1. Pre-emergence chemistry is the key to successful black-grass control in cereal crops – ensure you get this step of the program right with Liberator as the cornerstone of the program.
Weeds are most vulnerable at the time of germination. Liberator acts on both the roots and leaves of emerging black-grass and stops it dead. Trial results and on-farm experience show that Liberator consistently provides 60–95% control depending on weather and ground conditions.
2. The true pre-emergence timing always produces the most consistent weed control, waiting for peri-em can be a lottery, sometimes it works well, but sometimes it’s too late and black-grass control is reduced.
Returning to spray within 48 hours of drilling guarantees the best efficacy of pre-em products. Results from trials consistently show that the true pre-em timing is the most reliable for getting good levels of control. In bad black-grass situations, if you can’t spray don’t drill as it squanders one of the best opportunities to reduce black-grass populations.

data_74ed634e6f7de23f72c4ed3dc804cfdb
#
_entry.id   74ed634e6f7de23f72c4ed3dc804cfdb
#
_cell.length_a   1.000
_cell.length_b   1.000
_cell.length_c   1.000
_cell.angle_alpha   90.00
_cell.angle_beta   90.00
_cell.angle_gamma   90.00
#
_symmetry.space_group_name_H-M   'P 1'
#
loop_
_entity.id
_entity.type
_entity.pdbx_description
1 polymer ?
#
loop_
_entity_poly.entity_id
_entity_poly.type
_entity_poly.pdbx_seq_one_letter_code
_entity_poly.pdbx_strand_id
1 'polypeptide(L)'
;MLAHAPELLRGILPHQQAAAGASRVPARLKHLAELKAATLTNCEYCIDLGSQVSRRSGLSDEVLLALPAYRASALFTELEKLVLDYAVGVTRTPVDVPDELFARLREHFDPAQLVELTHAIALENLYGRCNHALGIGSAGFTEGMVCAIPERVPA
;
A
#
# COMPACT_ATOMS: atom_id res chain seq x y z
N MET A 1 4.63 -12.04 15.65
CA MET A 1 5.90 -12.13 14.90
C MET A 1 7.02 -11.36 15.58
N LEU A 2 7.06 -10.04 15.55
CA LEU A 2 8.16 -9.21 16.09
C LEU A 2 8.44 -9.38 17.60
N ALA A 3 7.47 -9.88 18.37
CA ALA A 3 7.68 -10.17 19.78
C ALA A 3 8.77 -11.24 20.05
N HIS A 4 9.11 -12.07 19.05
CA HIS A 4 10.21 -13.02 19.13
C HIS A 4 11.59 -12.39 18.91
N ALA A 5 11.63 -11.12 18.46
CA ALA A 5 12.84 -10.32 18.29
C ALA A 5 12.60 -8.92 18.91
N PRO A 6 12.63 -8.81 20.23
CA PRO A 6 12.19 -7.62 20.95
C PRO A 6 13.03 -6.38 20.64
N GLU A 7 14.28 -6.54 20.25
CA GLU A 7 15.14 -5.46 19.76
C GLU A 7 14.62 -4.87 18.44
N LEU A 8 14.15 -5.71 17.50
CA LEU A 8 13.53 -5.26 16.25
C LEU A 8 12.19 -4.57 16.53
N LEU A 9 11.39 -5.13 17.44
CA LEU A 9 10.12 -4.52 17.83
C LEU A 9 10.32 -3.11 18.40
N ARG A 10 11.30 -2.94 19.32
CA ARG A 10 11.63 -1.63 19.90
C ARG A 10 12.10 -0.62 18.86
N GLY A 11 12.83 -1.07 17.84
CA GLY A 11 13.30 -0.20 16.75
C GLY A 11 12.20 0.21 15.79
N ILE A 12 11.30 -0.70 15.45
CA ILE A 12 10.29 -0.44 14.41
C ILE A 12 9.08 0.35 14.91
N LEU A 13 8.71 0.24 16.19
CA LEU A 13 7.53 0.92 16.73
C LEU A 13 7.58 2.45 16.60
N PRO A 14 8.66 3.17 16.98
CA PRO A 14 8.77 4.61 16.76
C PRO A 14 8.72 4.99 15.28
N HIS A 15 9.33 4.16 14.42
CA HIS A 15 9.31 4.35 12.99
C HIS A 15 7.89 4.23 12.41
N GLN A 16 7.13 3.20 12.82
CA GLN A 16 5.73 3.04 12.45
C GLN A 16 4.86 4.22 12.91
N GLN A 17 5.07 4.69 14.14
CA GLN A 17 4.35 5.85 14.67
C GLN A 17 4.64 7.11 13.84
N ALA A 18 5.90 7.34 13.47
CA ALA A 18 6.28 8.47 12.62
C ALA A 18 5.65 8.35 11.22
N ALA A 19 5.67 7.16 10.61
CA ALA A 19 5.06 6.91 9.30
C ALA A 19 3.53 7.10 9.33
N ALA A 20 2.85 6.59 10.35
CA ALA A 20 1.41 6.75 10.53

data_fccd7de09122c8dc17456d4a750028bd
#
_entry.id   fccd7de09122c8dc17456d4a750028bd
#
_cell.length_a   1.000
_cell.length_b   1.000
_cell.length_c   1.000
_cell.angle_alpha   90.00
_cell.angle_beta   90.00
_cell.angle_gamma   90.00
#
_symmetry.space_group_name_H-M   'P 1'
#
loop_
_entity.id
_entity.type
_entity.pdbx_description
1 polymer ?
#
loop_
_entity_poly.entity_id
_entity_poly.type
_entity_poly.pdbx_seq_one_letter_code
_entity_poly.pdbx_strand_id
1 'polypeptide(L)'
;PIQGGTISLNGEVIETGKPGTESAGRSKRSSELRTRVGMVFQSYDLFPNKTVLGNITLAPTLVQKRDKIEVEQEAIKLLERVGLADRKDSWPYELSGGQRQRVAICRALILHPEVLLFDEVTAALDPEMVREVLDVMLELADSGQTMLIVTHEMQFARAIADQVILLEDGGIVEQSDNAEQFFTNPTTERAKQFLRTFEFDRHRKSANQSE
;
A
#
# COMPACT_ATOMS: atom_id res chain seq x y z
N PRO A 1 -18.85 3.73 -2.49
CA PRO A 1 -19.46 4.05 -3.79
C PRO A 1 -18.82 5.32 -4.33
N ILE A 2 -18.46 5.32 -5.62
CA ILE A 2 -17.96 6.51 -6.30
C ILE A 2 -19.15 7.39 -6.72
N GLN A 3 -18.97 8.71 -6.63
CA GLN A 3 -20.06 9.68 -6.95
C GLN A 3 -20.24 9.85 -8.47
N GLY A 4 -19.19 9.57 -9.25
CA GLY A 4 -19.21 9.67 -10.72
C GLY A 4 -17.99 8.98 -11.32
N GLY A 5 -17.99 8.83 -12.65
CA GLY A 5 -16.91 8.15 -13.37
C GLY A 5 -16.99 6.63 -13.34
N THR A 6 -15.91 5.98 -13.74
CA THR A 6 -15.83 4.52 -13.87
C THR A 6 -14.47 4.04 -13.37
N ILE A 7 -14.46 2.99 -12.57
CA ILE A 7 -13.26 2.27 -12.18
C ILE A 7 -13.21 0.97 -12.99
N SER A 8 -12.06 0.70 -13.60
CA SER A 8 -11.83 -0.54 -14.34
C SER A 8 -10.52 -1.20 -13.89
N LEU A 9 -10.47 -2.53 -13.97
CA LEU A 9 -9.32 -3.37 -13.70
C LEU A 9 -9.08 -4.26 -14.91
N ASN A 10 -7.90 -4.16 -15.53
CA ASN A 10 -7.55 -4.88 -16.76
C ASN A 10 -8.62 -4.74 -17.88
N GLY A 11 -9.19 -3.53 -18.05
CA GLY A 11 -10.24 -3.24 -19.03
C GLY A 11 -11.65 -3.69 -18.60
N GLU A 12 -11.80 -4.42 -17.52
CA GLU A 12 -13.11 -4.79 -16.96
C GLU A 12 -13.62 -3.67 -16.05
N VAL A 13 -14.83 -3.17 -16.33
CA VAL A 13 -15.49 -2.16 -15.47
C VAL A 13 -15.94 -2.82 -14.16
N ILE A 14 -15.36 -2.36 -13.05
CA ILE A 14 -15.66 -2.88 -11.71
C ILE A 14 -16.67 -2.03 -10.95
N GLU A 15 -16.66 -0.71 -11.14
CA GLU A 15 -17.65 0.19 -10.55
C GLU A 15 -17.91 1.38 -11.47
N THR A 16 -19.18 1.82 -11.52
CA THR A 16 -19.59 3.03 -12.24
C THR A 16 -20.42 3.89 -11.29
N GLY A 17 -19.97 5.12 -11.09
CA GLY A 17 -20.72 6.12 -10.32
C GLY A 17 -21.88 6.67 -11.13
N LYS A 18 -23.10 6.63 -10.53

3. Soil moisture is needed for Liberator to make contact with germinating weed seeds to take effect – if it’s bone dry, wait for moisture before drilling!
Moisture allows Liberator to be mobile in the soil and take effect on germinating seeds. When late drilling in the second half of October, it would be an unusual year to have insufficient moisture but at earlier drilling timings it is worth checking conditions just below the surface.
4. Some straw on the surface isn’t an issue for pre-em herbicides but it needs to be chopped and evenly spread.
Residues can conceivably create a barrier to pre-ems reaching the soil where they take effect. However, after a typical chop and spread this isn’t a problem because there is still plenty of exposed soil. When pre-ems do land on straw, they do not bind so will wash down to the soil at some point.